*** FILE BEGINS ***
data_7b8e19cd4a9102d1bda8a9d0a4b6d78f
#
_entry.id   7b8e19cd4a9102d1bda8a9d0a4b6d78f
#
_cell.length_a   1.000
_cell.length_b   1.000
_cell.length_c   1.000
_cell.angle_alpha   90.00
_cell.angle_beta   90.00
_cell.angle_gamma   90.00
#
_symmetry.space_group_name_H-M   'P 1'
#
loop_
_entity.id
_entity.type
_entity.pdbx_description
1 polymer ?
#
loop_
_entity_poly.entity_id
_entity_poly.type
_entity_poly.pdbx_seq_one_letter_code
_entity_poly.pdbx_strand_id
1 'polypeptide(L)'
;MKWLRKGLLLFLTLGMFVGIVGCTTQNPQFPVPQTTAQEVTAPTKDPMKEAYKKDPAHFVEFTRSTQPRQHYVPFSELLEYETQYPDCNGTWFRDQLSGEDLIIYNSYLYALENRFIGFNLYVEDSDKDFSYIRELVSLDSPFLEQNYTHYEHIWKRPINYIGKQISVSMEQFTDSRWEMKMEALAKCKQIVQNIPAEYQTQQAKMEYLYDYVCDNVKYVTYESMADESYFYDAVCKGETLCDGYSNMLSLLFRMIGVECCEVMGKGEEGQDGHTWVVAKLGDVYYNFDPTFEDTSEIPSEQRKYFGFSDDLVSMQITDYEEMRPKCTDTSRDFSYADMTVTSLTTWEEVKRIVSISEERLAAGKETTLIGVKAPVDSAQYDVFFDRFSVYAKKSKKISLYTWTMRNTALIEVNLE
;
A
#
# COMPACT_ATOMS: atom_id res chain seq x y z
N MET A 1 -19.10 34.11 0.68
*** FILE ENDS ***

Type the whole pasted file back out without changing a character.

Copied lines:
data_7b8e19cd4a9102d1bda8a9d0a4b6d78f
#
_entry.id   7b8e19cd4a9102d1bda8a9d0a4b6d78f
#
_cell.length_a   1.000
_cell.length_b   1.000
_cell.length_c   1.000
_cell.angle_alpha   90.00
_cell.angle_beta   90.00
_cell.angle_gamma   90.00
#
_symmetry.space_group_name_H-M   'P 1'
#
loop_
_entity.id
_entity.type
_entity.pdbx_description
1 polymer ?
#
loop_
_entity_poly.entity_id
_entity_poly.type
_entity_poly.pdbx_seq_one_letter_code
_entity_poly.pdbx_strand_id
1 'polypeptide(L)'
;MKWLRKGLLLFLTLGMFVGIVGCTTQNPQFPVPQTTAQEVTAPTKDPMKEAYKKDPAHFVEFTRSTQPRQHYVPFSELLEYETQYPDCNGTWFRDQLSGEDLIIYNSYLYALENRFIGFNLYVEDSDKDFSYIRELVSLDSPFLEQNYTHYEHIWKRPINYIGKQISVSMEQFTDSRWEMKMEALAKCKQIVQNIPAEYQTQQAKMEYLYDYVCDNVKYVTYESMADESYFYDAVCKGETLCDGYSNMLSLLFRMIGVECCEVMGKGEEGQDGHTWVVAKLGDVYYNFDPTFEDTSEIPSEQRKYFGFSDDLVSMQITDYEEMRPKCTDTSRDFSYADMTVTSLTTWEEVKRIVSISEERLAAGKETTLIGVKAPVDSAQYDVFFDRFSVYAKKSKKISLYTWTMRNTALIEVNLE
;
A
#
# COMPACT_ATOMS: atom_id res chain seq x y z
N MET A 1 -19.10 34.11 0.68